The euro fell below $1.30 for the first time in two months after reports showed the region’s manufacturing contracted in February and unemployment climbed to a record.
The 17-nation currency extended a fourth weekly loss against the greenback, the longest streak since June, as signs the region remains stuck in a recession backed the case for the European Central Bank to cut interest rates. The Dollar Index rose to the highest level since August as the U.S. government’s failure to avoid automatic budget cuts, known as the sequester, spurred investors to seek safer assets. The pound tumbled after a British factory index unexpectedly shrank in February.
“It’s only a matter of time until we gyrate lower,” Peter Gorra, chief dealer in New York at BNP Paribas SA, said of the euro. “It’s hard not to say that there’s something going on in the world that means lower growth and is nervous about the sequester, and what’s going on in Europe.”
The euro fell 0.2% to $1.3029 at 1:09 p.m. New York time, extending this week’s decline to 1.3%. It traded as low as $1.2967, the least since Dec. 11. The single currency rose 0.9% to 121.12 yen, having depreciated 1% this week. The dollar strengthened 1.1% to 93.59 yen.
A technical measure indicated the euro’s recent decline might turn around. The 14-day relative strength index against the U.S. dollar reached 32, at almost the 30 level that some traders see as sign that an asset may be about to reverse direction.
The Dollar Index, which Intercontinental Exchange Inc. uses to track the greenback against currencies of six U.S. trading partners, gained 0.6% to 82.442, after rising to the highest since August.
The gauge may rise to match the highest level since July 2010 after completing a “bullish outside month,” Citigroup Inc. said, citing trading patterns.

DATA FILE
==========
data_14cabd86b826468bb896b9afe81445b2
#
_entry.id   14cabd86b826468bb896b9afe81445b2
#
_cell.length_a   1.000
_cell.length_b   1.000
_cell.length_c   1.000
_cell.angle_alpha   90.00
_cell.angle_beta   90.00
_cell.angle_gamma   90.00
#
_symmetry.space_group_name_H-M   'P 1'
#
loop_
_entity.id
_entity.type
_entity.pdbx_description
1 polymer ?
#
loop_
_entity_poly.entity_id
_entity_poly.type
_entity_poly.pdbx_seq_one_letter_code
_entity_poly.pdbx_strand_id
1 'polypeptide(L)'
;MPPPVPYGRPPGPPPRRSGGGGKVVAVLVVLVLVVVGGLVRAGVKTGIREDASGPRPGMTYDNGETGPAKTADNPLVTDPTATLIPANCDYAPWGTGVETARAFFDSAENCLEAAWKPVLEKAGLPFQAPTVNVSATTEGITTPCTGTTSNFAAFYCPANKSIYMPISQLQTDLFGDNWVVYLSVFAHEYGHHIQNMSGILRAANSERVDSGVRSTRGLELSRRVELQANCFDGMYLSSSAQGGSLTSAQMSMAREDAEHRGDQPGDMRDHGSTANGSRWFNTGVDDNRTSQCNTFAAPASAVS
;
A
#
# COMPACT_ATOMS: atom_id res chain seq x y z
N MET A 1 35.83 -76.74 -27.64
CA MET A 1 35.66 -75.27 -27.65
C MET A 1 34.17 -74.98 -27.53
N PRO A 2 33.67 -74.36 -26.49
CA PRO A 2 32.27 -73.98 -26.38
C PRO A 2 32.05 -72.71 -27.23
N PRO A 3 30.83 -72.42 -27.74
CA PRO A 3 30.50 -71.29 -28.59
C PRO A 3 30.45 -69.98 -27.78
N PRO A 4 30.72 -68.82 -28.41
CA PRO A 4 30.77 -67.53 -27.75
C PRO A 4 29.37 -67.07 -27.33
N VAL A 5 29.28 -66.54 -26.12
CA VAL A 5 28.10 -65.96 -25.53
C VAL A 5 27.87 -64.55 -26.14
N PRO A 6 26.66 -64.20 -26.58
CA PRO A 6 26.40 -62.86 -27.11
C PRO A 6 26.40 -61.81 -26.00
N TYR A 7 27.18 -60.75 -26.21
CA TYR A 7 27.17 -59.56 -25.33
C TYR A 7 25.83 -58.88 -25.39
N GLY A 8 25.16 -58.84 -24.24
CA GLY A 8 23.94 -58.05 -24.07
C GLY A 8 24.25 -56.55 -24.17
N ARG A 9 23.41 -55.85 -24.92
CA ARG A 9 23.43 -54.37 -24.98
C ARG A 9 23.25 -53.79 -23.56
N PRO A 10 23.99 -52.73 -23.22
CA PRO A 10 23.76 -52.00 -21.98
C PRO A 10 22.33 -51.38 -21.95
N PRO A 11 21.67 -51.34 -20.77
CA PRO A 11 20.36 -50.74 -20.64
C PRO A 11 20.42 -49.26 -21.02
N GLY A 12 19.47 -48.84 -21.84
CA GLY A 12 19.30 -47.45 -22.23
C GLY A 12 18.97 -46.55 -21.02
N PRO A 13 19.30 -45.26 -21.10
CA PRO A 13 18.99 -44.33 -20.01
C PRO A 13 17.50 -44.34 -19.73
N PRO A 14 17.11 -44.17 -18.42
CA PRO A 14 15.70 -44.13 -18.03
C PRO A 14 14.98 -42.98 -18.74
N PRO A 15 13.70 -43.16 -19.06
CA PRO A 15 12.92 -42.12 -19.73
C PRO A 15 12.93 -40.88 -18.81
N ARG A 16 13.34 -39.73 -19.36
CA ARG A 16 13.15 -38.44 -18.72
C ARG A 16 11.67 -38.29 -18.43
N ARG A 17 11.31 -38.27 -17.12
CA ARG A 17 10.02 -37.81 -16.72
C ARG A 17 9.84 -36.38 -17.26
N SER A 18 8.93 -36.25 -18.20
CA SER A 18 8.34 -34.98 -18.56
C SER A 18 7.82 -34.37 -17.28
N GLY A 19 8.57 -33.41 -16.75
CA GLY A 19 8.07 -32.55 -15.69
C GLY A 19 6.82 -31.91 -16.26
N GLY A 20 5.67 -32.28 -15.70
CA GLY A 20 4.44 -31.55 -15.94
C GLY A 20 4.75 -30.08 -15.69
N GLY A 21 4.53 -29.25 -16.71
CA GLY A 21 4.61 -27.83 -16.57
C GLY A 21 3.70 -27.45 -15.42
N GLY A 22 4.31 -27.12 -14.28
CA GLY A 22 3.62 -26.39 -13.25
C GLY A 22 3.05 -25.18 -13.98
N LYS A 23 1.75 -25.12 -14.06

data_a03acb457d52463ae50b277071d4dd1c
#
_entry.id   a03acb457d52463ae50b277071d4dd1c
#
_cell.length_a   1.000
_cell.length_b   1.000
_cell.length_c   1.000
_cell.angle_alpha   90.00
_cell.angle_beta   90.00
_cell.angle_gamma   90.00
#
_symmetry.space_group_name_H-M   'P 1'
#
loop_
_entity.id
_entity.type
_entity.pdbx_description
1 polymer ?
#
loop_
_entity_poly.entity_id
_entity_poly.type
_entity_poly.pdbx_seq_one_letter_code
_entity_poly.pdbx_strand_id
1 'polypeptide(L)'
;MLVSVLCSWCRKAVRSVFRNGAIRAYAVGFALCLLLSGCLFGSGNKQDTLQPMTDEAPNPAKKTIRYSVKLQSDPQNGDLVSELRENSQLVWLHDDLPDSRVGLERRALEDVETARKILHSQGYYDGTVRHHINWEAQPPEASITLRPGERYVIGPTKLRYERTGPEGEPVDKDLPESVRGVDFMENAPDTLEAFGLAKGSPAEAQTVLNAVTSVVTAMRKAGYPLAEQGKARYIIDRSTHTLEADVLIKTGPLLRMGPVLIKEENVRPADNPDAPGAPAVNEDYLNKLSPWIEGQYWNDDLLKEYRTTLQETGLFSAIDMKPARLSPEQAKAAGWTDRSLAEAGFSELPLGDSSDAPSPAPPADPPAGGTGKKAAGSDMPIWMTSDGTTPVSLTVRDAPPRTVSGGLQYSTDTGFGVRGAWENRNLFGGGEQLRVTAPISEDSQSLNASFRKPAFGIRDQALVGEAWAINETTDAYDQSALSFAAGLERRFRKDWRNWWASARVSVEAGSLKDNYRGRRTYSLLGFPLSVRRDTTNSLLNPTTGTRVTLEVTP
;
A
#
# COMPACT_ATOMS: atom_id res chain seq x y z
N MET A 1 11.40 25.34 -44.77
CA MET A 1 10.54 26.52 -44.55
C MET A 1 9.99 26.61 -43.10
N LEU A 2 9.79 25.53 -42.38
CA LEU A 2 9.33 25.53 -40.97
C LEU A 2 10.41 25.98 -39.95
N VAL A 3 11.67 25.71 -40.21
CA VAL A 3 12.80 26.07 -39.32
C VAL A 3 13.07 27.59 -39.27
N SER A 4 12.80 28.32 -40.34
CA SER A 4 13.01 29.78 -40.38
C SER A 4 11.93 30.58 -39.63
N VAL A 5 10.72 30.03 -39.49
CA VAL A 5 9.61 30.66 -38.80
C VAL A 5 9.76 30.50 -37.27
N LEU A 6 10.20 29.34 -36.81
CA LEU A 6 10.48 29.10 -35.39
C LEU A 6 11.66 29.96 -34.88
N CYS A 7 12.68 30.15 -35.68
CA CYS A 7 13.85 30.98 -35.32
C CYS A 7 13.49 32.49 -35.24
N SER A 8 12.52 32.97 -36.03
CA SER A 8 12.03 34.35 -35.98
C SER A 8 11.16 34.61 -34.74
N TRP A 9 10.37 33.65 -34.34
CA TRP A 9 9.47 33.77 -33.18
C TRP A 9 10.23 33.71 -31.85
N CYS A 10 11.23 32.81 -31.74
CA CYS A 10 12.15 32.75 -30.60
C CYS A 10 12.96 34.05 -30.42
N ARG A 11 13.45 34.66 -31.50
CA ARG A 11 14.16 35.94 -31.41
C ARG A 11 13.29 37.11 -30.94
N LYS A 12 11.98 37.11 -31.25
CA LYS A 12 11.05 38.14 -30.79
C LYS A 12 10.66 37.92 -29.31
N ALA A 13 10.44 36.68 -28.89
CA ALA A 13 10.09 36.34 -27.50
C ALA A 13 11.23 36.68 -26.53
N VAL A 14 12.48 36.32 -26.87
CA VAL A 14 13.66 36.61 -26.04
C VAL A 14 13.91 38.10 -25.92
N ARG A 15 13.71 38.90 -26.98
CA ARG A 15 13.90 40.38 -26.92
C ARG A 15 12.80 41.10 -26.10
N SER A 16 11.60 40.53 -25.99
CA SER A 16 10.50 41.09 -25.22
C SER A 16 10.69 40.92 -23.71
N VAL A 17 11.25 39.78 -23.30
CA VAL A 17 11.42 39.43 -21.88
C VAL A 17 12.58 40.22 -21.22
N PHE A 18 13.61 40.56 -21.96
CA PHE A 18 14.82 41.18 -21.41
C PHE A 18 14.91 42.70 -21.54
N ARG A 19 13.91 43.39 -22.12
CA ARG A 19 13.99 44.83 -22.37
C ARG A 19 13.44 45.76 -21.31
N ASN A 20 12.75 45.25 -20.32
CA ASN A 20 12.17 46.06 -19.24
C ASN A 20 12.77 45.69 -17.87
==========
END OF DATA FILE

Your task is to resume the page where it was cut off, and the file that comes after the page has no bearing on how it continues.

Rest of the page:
Investors have sought the U.S. currency as a haven amid the standoff between Democrats and Republicans standoff over how to replace the cuts totaling $1.2 trillion during nine years, known as the sequester, $85 billion of which would occur in the remaining seven months of this fiscal year.
The euro slid against all but two of its 16 major peers last month, losing 4% against the greenback and 3% against the yen. The dollar rose 0.9% versus the yen, a fifth monthly gain, the longest winning streak since August 2008.
The yen, pound and euro “reflect weak economies,” Pacific Investment Management Co.’s Bill Gross said today in a Twitter message. Newport Beach, California-based Pimco is manager of the world’s biggest bond fund.
“Be leery of horsemeat & currency mispricings,” he wrote. “Buy Mex peso, Brazil real.”
Brazil’s real gained 0.7% to the greenback and South Korea’s currency was up 0.5% in February, the biggest gainers of the dollar’s 16 most-traded peers, according to data compiled by Bloomberg. The pound lost 4.4%, the biggest decline, while Norway’s krone weakened 4.8%.
This year, the real has strengthened 3.6% as the pound has lost 7.5%. Mexico’s peso has gained 0.7% to the dollar.
The zloty hit a six-week high against the euro after Poland’s fourth-quarter economic growth rose more than expected, curbing the need for further interest rate cuts.
The Polish currency strengthened 0.4% to 4.1330 per euro.
A gauge of manufacturing in the 17-nation euro area was 47.9 in February, London-based Markit Economics said, below the level of 50 that shows contraction. Unemployment in the region climbed to 11.9% in January, the highest since the data series started in 1995, the European Union statistics office said.
“The overall picture is consistent with a euro-zone economy that is still stuck in recession,” said Lee Hardman, a currency strategist at Bank of Tokyo-Mitsubishi UFJ Ltd. in London. “There are downside risks for the euro. The ECB could signal it is closer to further monetary easing next week.”
The pound fell to the lowest level since July 2010 against the dollar as Markit Economics said its manufacturing gauge based on a survey of purchasing managers slid to 47.9, missing analyst estimates for a reading of 51.
“The data was supposed to be good and it came out negative so that has taken the rug out from under sterling’s feet,” said Jane Foley, a senior foreign-exchange strategist at Rabobank International in London. “There is an array of negative fundamentals for the U.K., so it’s very difficult to see silver linings. I think sterling will be weak all year.”
The pound slid 0.9% to $1.5033 after dropping to the lowest level since July 2010. Sterling weakened 0.7% to 86.69 pence per euro.
The euro is forecast to be about unchanged at $1.30 by the end of the year, while the yen is estimated to weaken to 95 to the greenback, according to the median estimate of economists surveyed by Bloomberg.